Dorothy Chan was a 2014 finalist for the Ruth Lilly and Dorothy Sargent Rosenberg Poetry Fellowship and a 2017 finalist for the Lena-Miles Wever Todd Prize for Poetry from Pleiades Press. Her work has appeared or is forthcoming in Blackbird, Plume, The Journal, Spillway, Little Patuxent Review, and The McNeese Review. She is the Assistant Editor of The Southeast Review. Visit her online at dorothypoetry.com.
Here’s a couple of my favorite tidbits from our interview at New Delta Review with Dorothy Chan this spring:
“And besides Chinatown, the idea of “Chinatown” has been so romanticized in American film. It’s this idea of Chinatown as a place of mystery, filled with red lanterns that guide you through the mysterious night, seductive women with pale skin and red lips wearing cheongsam, and restaurants that play live jazz, serve fortune cookies with milk, and are filled with spies at every corner. I mean, this is Edward Said’s Orientalism. It is fetishization. It is the whitewashing of East Asian culture. And in Chinatown Sonnets, I am saying no to all this.”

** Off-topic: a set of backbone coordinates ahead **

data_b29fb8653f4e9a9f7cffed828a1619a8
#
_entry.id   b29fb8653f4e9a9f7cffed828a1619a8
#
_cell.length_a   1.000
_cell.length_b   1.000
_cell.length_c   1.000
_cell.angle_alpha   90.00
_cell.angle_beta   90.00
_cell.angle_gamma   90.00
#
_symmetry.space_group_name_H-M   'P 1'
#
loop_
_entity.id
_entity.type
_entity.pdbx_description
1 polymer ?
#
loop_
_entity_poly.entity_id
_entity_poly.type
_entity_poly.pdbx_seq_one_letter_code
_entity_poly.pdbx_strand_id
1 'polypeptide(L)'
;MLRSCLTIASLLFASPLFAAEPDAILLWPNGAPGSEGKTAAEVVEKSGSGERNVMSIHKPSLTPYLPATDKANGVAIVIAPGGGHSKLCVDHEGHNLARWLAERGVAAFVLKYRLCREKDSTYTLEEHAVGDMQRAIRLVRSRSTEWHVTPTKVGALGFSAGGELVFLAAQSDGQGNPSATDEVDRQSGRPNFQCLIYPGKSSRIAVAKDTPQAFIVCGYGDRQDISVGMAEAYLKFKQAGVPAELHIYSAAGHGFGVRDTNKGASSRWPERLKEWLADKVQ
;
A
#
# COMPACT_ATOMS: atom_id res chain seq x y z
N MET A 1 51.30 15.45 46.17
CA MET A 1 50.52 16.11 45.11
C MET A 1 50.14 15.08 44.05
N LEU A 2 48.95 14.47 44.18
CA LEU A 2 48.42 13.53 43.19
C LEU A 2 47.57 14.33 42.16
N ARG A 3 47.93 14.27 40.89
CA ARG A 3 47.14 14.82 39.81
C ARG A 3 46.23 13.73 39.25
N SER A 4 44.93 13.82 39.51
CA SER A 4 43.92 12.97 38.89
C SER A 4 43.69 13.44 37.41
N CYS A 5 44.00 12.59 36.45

“My story is important. My ties to Hong Kong are important. There’s also a huge Chinese immigrant population in the US.
This takes me to the following: the MFA/PhD creative writing community is a very white, cis-gendered, and straight space; the American literary canon is a very white, cis-gendered, and straight space. As an instructor, I always reinforce to my students that it is my job to teach them: 1. What the term “literary canon” means and 2. How to topple down that canon and rewrite that canon to include women, people of color, queer voices, trans writers, disabled bodies, and in summary, intersectionality.”
Winner of New Delta Review’s 6th Annual Chapbook Contest judged by Douglas Kearney, Chan’s Chinatown Sonnets is now available through NDR.